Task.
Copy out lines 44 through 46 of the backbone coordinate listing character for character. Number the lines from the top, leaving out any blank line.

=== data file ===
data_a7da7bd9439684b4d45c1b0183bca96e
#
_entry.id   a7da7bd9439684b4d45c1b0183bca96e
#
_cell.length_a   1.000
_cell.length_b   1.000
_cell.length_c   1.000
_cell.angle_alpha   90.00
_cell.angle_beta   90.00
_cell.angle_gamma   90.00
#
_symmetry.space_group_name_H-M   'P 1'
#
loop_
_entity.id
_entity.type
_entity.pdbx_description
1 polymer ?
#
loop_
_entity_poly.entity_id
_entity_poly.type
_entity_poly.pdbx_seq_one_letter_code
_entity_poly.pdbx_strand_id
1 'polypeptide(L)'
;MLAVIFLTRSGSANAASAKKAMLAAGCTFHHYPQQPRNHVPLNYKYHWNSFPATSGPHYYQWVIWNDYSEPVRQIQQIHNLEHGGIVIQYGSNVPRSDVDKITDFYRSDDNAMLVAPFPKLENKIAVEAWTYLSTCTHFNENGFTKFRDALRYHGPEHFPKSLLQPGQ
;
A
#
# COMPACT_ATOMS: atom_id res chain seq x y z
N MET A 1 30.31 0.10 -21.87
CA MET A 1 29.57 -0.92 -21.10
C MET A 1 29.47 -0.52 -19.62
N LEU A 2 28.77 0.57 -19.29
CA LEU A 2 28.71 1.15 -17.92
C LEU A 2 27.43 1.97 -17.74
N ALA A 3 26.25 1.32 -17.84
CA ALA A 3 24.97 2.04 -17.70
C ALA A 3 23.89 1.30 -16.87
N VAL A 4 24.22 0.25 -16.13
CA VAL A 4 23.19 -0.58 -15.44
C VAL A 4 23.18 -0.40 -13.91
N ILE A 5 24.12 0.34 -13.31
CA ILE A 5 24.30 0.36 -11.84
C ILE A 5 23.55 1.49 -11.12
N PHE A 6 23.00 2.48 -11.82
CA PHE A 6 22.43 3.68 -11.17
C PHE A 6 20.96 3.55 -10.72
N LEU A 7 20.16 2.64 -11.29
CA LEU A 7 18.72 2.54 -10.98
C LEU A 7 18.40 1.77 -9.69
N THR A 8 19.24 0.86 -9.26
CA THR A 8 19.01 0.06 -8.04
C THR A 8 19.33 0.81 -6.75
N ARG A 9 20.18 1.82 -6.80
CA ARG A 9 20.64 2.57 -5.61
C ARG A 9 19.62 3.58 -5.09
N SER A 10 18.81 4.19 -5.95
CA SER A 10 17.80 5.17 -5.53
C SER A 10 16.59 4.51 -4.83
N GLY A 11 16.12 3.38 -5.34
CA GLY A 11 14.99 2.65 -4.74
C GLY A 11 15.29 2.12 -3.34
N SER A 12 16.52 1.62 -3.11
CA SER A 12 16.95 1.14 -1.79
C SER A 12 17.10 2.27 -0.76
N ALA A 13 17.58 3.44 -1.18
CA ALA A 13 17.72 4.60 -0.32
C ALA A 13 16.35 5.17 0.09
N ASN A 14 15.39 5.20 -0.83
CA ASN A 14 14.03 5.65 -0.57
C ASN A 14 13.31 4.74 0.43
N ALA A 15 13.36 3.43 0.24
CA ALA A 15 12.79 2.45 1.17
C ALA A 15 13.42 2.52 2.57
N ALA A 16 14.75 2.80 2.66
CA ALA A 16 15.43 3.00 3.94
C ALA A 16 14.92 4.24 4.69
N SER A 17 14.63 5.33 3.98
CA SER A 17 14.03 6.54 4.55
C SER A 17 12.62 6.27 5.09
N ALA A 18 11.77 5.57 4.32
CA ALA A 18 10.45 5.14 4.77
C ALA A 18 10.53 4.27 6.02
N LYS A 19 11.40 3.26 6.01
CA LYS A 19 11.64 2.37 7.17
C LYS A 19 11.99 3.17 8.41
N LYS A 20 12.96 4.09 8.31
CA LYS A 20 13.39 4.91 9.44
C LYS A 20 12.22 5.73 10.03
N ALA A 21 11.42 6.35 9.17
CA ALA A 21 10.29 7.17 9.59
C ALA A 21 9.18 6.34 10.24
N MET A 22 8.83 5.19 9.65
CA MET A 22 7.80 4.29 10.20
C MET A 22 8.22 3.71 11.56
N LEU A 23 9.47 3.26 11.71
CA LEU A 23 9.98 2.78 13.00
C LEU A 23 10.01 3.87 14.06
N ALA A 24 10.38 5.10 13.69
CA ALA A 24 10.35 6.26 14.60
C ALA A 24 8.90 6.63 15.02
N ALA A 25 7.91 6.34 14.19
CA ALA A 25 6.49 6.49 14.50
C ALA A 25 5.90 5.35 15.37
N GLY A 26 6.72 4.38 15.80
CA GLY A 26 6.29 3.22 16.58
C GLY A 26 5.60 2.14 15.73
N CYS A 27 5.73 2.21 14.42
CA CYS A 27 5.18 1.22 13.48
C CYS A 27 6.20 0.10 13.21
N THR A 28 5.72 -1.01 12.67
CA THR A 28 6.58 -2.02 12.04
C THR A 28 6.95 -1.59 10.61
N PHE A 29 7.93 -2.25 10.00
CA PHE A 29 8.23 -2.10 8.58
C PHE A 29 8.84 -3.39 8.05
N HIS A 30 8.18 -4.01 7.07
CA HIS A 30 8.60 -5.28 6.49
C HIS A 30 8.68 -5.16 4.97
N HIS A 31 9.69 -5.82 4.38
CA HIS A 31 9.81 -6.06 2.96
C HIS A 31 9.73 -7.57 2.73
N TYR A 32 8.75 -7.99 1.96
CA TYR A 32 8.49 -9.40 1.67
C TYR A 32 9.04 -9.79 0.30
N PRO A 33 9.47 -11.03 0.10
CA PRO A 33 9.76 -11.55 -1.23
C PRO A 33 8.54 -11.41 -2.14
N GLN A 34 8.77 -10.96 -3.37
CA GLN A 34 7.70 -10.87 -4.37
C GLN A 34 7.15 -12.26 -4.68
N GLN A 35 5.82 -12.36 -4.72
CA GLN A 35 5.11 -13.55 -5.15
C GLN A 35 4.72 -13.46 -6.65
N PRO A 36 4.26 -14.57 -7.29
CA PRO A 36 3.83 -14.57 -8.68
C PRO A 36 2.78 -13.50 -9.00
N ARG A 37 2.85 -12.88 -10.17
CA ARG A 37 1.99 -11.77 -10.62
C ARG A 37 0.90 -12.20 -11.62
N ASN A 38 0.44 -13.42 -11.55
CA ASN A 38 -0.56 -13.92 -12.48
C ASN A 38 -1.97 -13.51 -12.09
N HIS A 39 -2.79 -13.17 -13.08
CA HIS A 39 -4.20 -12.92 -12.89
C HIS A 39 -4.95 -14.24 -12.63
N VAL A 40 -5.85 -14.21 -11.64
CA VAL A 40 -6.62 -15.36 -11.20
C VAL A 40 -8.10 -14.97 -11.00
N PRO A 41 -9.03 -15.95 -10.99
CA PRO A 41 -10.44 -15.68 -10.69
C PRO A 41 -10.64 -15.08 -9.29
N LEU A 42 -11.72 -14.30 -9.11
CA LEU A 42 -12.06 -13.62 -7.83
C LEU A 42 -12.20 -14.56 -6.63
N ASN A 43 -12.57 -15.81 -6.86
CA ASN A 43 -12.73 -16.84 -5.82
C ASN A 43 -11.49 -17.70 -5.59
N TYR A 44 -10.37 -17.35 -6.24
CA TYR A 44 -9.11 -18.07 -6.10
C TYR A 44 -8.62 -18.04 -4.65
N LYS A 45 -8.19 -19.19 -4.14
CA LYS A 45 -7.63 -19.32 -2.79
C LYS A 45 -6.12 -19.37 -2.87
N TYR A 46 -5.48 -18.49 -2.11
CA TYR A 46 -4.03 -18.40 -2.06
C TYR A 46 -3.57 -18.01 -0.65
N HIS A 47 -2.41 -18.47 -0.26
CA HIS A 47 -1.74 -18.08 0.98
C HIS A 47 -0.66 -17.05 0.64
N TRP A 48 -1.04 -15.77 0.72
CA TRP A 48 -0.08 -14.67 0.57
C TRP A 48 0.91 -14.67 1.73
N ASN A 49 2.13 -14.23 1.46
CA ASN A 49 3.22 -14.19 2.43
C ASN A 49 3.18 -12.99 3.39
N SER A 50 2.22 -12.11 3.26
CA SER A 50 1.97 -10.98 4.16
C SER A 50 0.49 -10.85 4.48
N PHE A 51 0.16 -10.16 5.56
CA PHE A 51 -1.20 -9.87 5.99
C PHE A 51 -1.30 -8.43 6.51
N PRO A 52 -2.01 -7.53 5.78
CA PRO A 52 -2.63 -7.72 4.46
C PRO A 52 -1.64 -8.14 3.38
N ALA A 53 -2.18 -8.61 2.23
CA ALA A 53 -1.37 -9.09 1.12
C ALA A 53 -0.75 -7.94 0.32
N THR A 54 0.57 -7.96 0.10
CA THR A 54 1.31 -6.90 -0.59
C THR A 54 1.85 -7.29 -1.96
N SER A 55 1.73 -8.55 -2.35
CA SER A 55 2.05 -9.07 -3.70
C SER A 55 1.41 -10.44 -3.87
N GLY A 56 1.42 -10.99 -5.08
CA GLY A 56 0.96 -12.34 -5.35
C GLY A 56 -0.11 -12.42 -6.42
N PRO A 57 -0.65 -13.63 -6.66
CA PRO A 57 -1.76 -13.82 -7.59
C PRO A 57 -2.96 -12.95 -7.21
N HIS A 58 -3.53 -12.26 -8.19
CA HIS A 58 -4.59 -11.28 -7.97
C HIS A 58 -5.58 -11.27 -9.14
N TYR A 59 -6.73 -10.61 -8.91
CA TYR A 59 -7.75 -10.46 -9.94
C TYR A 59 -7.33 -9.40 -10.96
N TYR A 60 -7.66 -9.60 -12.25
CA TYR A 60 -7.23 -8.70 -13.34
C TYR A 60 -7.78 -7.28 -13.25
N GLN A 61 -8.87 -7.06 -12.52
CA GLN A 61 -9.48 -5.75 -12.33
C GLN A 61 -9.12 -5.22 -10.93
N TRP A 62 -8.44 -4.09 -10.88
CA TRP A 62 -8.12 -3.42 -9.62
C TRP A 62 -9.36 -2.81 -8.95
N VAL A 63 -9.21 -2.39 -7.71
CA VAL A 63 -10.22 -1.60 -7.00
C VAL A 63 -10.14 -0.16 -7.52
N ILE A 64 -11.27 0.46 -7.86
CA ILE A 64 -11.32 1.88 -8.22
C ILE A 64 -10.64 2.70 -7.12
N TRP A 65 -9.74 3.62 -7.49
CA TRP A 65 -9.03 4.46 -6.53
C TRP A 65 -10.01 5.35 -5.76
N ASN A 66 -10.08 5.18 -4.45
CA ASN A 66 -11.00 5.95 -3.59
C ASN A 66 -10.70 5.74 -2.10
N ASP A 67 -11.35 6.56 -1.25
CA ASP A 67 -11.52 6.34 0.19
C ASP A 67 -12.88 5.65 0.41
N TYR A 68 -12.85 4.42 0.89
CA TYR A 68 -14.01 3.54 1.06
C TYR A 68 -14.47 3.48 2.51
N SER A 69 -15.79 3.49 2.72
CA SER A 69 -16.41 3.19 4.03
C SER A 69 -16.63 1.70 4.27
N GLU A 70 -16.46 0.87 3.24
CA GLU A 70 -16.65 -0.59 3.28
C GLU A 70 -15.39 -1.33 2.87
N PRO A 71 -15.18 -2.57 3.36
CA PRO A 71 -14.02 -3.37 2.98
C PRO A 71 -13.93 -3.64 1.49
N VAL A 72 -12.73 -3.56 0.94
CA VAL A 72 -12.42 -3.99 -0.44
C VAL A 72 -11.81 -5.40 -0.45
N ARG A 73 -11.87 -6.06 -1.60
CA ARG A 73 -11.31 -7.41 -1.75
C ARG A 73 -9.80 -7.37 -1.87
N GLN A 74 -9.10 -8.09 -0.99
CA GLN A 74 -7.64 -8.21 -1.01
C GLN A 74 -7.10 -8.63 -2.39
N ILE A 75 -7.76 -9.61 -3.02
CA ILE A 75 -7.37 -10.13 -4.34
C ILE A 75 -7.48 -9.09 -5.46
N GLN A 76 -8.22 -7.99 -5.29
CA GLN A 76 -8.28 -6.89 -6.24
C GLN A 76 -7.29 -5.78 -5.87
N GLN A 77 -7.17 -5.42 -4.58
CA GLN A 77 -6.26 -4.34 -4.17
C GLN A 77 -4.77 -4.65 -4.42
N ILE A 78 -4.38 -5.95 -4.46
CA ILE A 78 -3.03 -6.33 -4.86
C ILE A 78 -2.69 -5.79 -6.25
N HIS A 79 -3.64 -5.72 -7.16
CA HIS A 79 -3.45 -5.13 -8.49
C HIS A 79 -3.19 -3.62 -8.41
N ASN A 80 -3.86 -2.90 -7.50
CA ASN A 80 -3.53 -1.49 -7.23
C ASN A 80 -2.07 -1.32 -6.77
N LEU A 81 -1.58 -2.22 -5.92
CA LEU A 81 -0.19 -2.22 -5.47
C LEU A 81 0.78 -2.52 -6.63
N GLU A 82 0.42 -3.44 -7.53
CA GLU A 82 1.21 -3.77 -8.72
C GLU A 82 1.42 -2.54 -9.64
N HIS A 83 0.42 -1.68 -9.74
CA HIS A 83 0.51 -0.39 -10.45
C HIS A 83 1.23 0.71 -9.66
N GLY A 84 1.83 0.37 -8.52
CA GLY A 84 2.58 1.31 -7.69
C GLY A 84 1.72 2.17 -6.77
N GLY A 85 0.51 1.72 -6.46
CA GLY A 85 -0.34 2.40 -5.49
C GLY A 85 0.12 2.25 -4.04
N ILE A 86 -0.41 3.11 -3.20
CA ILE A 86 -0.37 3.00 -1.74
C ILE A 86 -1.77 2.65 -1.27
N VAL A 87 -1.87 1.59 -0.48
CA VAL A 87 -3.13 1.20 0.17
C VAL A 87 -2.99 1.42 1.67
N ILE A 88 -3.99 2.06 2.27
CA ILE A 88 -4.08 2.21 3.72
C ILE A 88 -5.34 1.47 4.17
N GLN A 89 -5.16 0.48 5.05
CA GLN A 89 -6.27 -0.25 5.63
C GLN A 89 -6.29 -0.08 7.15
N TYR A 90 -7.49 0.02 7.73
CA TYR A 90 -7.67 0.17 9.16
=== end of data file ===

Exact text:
CA ILE A 5 24.30 0.36 -11.84
C ILE A 5 23.55 1.49 -11.12
N PHE A 6 23.00 2.48 -11.82